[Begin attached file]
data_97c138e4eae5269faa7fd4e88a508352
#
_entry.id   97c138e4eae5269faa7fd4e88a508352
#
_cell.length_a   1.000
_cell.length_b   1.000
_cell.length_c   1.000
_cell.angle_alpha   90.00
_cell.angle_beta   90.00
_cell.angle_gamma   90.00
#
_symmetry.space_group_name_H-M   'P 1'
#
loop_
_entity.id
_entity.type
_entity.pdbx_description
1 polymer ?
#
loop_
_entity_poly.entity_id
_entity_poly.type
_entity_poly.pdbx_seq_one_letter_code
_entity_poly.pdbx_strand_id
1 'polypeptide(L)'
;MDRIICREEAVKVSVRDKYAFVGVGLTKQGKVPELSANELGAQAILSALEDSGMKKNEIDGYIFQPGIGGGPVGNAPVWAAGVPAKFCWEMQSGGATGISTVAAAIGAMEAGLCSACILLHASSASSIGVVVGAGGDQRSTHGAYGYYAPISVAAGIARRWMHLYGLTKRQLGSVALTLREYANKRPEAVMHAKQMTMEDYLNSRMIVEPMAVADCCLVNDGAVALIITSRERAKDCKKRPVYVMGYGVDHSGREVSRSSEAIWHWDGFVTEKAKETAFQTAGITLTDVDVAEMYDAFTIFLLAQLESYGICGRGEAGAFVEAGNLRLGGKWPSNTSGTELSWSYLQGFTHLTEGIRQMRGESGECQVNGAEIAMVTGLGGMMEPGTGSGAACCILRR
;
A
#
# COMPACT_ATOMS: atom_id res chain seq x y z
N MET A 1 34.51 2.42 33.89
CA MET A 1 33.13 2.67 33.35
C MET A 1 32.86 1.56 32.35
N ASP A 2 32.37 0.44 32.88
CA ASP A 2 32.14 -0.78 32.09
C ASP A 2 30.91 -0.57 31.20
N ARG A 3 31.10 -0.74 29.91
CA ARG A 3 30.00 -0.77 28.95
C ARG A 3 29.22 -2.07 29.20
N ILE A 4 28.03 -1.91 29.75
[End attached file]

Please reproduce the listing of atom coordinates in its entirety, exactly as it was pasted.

data_97c138e4eae5269faa7fd4e88a508352
#
_entry.id   97c138e4eae5269faa7fd4e88a508352
#
_cell.length_a   1.000
_cell.length_b   1.000
_cell.length_c   1.000
_cell.angle_alpha   90.00
_cell.angle_beta   90.00
_cell.angle_gamma   90.00
#
_symmetry.space_group_name_H-M   'P 1'
#
loop_
_entity.id
_entity.type
_entity.pdbx_description
1 polymer ?
#
loop_
_entity_poly.entity_id
_entity_poly.type
_entity_poly.pdbx_seq_one_letter_code
_entity_poly.pdbx_strand_id
1 'polypeptide(L)'
;MDRIICREEAVKVSVRDKYAFVGVGLTKQGKVPELSANELGAQAILSALEDSGMKKNEIDGYIFQPGIGGGPVGNAPVWAAGVPAKFCWEMQSGGATGISTVAAAIGAMEAGLCSACILLHASSASSIGVVVGAGGDQRSTHGAYGYYAPISVAAGIARRWMHLYGLTKRQLGSVALTLREYANKRPEAVMHAKQMTMEDYLNSRMIVEPMAVADCCLVNDGAVALIITSRERAKDCKKRPVYVMGYGVDHSGREVSRSSEAIWHWDGFVTEKAKETAFQTAGITLTDVDVAEMYDAFTIFLLAQLESYGICGRGEAGAFVEAGNLRLGGKWPSNTSGTELSWSYLQGFTHLTEGIRQMRGESGECQVNGAEIAMVTGLGGMMEPGTGSGAACCILRR
;
A
#
# COMPACT_ATOMS: atom_id res chain seq x y z
N MET A 1 34.51 2.42 33.89
CA MET A 1 33.13 2.67 33.35
C MET A 1 32.86 1.56 32.35
N ASP A 2 32.37 0.44 32.88
CA ASP A 2 32.14 -0.78 32.09
C ASP A 2 30.91 -0.57 31.20
N ARG A 3 31.10 -0.74 29.91
CA ARG A 3 30.00 -0.77 28.95
C ARG A 3 29.22 -2.07 29.20
N ILE A 4 28.03 -1.91 29.75